Things I don’t love:
- Most things
- Most people
- Myself…JK (…but not really kidding)
Things I DO love:
- Platform Heels
- Hot tubs
- Wine IN hot tubs
- Faux fur jackets
- Snow, but only when it’s clean and white
- Steak Tartare (I’m a heathen)
- Eggplant Parm
- Truffle (of the fungi variety, not the chocolate)
Ah yes, the good ol’ American mall – a timeless institution! All of the stores a girl could ask for under one roof (listen – even if you’re extra fancy, there are malls with Chanel…); the smells of Auntie Anne’s Pretzels mixing with Yankee Candle, Bath & Body Works, the fragrance counter of Macy’s and the food court lulling you into a false sense that everything in the world is good and peaceful.
I have a sick obsession with malls – I think it’s because I grew up going to the mall every weekend with my mom, and now the mall is basically the one place left that makes me feel a sort of comforting wash of nostalgia when I set foot in one – it’s like stepping back to the safety and pleasantry of childhood. They’re always the same – which is what I really like the most I think. Regardless of whether they’re high-end or middle-brow, you always know what you’re getting. There will be a food court, several chain restaurants, an H&M, Journey’s shoes, Sephora, Abercrombie, and two big department stores. These days, a trip to the mall is a rare treat, since I live in NYC and do most of my shopping on line, or in person in brick-and-mortar stores around the city. I usually don’t even end up buying anything in the mall to be honest, but I like walking around sniffing candles, reminiscing about my college stint piercing ears at Claire’s, and of course, doing a walk-through of Hollister. How could I not?! I worked for Hollister for almost four years, so I like to walk through the store to relive my best memories while taking in the scent of SoCal…. it was the best of times, it was the worst of times. What can I say? Can’t go wrong with a pair of $25 boyfriend jeans…
Anyhow, sometimes it’s really nice to drive out of NYC and go spend a couple of hours at a mall upstate, or in Long Island or New Jersey just to GTFO of the rat race that is life in NYC. Escaping to a mall for a couple of hours is like stepping back to a time when life was simple, and all I cared about was weather my mom would by me that $60 sweater from Abercrombie or sparkly skirt from Limited Too. There is also something to be said for the comfort of chain restaurants. Living in NYC you have the best of the best and all of the variety in the world, but sometimes it’s just as satisfying to get Ruby Tuesday’s, or my new favorite: Zin Burger.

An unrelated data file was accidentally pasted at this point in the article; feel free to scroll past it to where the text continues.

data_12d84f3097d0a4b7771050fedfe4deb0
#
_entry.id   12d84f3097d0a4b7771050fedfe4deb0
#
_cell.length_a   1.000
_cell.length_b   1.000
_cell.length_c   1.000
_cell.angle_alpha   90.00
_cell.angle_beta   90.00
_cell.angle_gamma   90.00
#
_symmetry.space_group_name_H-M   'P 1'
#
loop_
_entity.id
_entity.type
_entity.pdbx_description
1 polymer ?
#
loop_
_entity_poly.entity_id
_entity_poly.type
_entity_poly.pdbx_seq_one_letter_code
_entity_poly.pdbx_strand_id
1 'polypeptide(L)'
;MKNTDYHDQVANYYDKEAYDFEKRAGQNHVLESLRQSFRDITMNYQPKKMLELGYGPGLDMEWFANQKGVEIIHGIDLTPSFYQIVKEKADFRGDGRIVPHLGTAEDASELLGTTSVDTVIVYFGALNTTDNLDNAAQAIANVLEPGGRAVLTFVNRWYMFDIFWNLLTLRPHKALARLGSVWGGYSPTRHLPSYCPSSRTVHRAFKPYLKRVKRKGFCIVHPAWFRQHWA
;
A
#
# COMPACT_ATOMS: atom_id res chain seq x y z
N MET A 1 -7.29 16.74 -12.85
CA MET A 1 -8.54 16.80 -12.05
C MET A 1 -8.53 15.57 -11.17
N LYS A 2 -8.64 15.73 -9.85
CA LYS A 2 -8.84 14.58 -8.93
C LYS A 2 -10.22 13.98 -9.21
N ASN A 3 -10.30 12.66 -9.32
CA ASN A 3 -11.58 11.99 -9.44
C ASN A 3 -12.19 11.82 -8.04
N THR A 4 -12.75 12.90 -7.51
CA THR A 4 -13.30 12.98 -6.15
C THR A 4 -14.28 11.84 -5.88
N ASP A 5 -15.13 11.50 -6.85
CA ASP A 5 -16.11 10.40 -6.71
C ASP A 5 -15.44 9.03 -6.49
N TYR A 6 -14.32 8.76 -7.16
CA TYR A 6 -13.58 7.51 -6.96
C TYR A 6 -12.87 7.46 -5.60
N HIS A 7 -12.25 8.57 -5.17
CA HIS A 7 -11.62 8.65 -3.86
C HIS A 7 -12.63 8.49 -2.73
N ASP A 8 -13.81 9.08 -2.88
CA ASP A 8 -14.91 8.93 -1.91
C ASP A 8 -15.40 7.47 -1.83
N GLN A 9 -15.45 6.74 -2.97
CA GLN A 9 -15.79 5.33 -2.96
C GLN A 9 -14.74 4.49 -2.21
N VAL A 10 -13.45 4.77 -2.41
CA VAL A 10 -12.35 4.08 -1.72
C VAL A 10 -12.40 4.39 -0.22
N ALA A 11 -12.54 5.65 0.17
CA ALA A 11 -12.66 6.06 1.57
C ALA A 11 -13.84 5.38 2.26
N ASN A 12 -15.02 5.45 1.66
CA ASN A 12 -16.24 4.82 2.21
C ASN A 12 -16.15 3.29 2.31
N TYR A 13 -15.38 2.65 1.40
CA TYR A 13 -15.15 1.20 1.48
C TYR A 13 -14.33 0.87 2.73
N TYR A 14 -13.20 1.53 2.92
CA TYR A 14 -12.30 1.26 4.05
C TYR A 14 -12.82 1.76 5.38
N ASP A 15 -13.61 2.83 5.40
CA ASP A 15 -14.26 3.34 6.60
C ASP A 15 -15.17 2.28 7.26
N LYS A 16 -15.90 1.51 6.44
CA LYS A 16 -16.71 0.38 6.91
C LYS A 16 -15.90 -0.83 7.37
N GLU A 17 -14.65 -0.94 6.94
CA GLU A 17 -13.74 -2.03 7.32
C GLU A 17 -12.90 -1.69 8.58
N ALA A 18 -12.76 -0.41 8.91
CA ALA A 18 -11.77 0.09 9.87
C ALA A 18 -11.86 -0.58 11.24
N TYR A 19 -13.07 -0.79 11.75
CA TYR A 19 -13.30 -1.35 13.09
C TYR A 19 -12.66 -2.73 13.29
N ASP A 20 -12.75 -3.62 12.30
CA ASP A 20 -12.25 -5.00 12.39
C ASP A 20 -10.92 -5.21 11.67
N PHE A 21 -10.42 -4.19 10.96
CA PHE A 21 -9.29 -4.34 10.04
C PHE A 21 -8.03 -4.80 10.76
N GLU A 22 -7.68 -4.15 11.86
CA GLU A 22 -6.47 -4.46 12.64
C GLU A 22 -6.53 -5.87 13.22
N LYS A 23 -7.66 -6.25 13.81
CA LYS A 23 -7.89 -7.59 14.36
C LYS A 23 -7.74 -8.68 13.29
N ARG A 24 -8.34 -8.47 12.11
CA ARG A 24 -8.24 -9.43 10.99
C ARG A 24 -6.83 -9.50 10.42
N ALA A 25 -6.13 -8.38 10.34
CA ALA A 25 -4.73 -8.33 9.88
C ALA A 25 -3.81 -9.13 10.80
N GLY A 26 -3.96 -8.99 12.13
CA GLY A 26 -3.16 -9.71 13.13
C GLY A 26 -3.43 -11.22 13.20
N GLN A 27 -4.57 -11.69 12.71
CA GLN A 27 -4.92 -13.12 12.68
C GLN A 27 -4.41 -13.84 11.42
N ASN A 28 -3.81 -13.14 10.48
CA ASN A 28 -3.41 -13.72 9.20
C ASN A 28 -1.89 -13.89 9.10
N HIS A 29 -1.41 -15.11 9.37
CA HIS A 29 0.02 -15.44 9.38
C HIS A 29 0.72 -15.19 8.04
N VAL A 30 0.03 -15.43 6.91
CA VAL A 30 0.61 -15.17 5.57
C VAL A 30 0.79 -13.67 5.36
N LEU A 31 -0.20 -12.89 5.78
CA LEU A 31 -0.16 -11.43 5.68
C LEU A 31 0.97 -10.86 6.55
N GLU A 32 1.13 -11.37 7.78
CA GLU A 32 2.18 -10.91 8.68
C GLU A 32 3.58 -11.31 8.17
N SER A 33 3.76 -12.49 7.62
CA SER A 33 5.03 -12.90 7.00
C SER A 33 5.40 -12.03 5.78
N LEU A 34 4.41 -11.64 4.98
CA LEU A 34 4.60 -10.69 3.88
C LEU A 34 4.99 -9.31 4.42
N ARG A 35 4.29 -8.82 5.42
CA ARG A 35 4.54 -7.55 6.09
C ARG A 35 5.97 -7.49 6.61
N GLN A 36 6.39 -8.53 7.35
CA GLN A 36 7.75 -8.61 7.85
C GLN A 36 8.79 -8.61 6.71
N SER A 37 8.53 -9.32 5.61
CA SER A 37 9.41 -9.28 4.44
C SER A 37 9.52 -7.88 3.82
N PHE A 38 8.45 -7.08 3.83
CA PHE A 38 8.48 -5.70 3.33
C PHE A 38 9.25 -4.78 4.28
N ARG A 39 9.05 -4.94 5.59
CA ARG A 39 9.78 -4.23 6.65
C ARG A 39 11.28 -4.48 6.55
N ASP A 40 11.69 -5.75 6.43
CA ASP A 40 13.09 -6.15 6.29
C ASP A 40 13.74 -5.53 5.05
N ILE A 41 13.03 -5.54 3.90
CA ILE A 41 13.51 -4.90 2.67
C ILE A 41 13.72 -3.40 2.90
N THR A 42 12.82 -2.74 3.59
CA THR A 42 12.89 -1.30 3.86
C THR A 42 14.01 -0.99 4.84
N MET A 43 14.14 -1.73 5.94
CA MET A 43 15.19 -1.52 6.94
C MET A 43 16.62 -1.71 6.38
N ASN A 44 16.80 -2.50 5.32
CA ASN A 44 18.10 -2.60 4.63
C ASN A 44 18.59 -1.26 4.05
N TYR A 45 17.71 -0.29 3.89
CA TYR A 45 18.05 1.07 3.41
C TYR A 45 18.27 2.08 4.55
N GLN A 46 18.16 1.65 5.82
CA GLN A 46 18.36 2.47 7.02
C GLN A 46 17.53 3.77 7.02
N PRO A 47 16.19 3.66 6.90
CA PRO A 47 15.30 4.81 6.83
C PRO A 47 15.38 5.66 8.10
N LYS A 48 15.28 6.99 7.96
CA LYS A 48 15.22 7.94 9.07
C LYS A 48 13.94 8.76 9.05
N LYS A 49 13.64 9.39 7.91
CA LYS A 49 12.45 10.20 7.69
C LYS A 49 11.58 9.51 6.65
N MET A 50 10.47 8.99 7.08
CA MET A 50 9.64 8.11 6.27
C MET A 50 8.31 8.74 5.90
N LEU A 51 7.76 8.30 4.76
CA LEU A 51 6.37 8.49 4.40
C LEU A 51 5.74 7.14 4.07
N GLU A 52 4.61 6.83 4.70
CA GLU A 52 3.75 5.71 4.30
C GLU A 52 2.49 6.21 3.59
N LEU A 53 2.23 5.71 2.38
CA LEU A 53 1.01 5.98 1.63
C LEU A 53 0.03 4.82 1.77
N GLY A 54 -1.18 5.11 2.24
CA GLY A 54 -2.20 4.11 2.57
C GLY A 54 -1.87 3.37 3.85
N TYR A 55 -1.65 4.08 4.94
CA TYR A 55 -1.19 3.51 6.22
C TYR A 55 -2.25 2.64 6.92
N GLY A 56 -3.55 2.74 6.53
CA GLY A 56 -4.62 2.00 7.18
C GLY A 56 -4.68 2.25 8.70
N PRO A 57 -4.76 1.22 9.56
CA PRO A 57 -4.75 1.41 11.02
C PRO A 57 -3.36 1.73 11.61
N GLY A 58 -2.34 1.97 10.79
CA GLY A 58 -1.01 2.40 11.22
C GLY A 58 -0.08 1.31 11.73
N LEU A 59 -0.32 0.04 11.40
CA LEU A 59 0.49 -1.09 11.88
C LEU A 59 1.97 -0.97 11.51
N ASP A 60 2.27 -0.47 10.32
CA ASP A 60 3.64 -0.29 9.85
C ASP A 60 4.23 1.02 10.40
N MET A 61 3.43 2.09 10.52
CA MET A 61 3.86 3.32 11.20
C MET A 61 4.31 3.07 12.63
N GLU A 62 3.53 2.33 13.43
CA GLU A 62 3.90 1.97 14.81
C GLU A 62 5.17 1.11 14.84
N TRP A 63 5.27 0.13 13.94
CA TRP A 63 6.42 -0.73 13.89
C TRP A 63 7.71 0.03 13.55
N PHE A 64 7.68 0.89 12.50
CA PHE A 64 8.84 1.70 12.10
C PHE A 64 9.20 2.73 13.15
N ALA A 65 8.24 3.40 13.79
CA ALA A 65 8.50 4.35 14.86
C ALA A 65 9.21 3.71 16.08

Anyhow… apart from malls, &$%28!, and cheese, one of my other favorite things is eggplant parmigiana. If I go to an Italian restaurant and eggplant parm is on the menu, you can be almost 98% certain that that is what I will be ordering. One of my very favorite eggplant parms in the city, is the one served at Fiat Cafe. If you’ve never been to Fiat Cafe in Nolita, you should go. It’s on Mott Street between Spring Street and Kenmare. The prices are really affordable, the food is amazing, the servers are always friendly, and its cozy. It’s not fine dining by any means, but for a cozy date night, or intimate dinner with a couple of friends or small family, it’s perfect. They also do brunch and lunch, though I’ve never been before 4pm.
Everything on the menu is fantastic. Their meatballs are honestly some of my favorite in the city, apart from D.O.C. Wine Bar, in Williamsburg. Honestly, my boyfriend and think the meatballs served at Fiat Cafe are not made in house and in fact, we believe they’re of the frozen, store-bought variety. I am not 100% certain, so don’t quote me on this – but they taste store bought, but like in the most delicious, fucking way you can dream of. It helps that the marinara they have is perfect.
Apart from the eggplant parm, which is a substantial size and dripping in hot mozzarella and Parmesan cheese, the layers of eggplant are super thin, and fried and then baked to perfection – it melts in your mouth. It is absolutely perfect, and I’m salivating just thinking of it. The hairs on my arms are standing straight up, because that shit is SO GOOD, it gives me goosebumps, the same way a good song or good cocktail would.
If I had to pick my favorite eggplant parm upstate, I’d say the Spot restaurant/diner in Binghamton has pretty excellent eggplant parm… or at least they used to… I haven’t been in like 10 years.
Ever since having Fiat Cafe eggplant parm about 6 years ago, I’ve been trying to recreate it when ever I make my own eggplant parm – and this weekend, I’d say I can pretty damn close.
The key, I’ve learned through trial and error, is to NOT use any bread crumbs at all, and to use substantial amount of oil when frying (deep-fry style) The eggplant is first dipped in beaten egg, and then instead of going into breadcrumbs, it just goes into a mixture of flour (Parmesan cheese, salt, pepper, and garlic powder) before going into the hot oil.